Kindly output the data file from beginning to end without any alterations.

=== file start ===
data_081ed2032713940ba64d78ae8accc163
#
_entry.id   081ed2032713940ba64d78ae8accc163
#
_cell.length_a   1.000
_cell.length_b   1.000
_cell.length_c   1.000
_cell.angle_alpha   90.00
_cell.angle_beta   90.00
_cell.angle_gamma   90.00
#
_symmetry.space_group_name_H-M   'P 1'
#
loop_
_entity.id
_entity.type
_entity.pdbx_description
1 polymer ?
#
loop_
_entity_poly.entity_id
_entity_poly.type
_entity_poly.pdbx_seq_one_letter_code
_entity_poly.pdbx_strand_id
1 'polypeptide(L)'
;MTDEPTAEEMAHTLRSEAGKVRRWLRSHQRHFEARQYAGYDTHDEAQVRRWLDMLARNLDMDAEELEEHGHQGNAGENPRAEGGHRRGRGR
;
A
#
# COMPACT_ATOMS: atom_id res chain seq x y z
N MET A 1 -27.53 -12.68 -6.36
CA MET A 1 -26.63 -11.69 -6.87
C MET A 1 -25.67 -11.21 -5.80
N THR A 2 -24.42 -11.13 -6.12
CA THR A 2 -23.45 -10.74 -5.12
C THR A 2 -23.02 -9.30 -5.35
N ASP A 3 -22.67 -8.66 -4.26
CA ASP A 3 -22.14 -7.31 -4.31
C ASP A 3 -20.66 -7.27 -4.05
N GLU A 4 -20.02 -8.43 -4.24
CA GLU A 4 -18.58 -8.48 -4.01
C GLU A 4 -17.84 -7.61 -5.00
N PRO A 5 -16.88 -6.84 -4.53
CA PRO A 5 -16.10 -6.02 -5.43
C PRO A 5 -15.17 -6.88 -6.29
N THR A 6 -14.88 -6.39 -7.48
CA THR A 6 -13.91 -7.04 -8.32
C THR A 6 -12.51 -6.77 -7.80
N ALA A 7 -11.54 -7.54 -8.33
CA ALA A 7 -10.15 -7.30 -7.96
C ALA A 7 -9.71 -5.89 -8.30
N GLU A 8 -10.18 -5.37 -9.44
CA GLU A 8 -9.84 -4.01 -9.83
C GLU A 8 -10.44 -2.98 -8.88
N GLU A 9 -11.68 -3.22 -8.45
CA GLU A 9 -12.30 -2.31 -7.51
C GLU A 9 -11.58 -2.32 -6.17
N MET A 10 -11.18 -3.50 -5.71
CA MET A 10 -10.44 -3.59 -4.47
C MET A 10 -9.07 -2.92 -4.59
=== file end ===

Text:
data_081ed2032713940ba64d78ae8accc163
#
_entry.id   081ed2032713940ba64d78ae8accc163
#
_cell.length_a   1.000
_cell.length_b   1.000
_cell.length_c   1.000
_cell.angle_alpha   90.00
_cell.angle_beta   90.00
_cell.angle_gamma   90.00
#
_symmetry.space_group_name_H-M   'P 1'
#
loop_
_entity.id
_entity.type
_entity.pdbx_description
1 polymer ?
#
loop_
_entity_poly.entity_id
_entity_poly.type
_entity_poly.pdbx_seq_one_letter_code
_entity_poly.pdbx_strand_id
1 'polypeptide(L)'
;MTDEPTAEEMAHTLRSEAGKVRRWLRSHQRHFEARQYAGYDTHDEAQVRRWLDMLARNLDMDAEELEEHGHQGNAGENPRAEGGHRRGRGR
;
A
#
# COMPACT_ATOMS: atom_id res chain seq x y z
N MET A 1 -27.53 -12.68 -6.36
CA MET A 1 -26.63 -11.69 -6.87
C MET A 1 -25.67 -11.21 -5.80
N THR A 2 -24.42 -11.13 -6.12
CA THR A 2 -23.45 -10.74 -5.12
C THR A 2 -23.02 -9.30 -5.35
N ASP A 3 -22.67 -8.66 -4.26
CA ASP A 3 -22.14 -7.31 -4.31
C ASP A 3 -20.66 -7.27 -4.05
N GLU A 4 -20.02 -8.43 -4.24
CA GLU A 4 -18.58 -8.48 -4.01
C GLU A 4 -17.84 -7.61 -5.00
N PRO A 5 -16.88 -6.84 -4.53
CA PRO A 5 -16.10 -6.02 -5.43
C PRO A 5 -15.17 -6.88 -6.29
N THR A 6 -14.88 -6.39 -7.48
CA THR A 6 -13.91 -7.04 -8.32
C THR A 6 -12.51 -6.77 -7.80
N ALA A 7 -11.54 -7.54 -8.33
CA ALA A 7 -10.15 -7.30 -7.96
C ALA A 7 -9.71 -5.89 -8.30
N GLU A 8 -10.18 -5.37 -9.44
CA GLU A 8 -9.84 -4.01 -9.83
C GLU A 8 -10.44 -2.98 -8.88
N GLU A 9 -11.68 -3.22 -8.45
CA GLU A 9 -12.30 -2.31 -7.51
C GLU A 9 -11.58 -2.32 -6.17
N MET A 10 -11.18 -3.50 -5.71
CA MET A 10 -10.44 -3.59 -4.47
C MET A 10 -9.07 -2.92 -4.59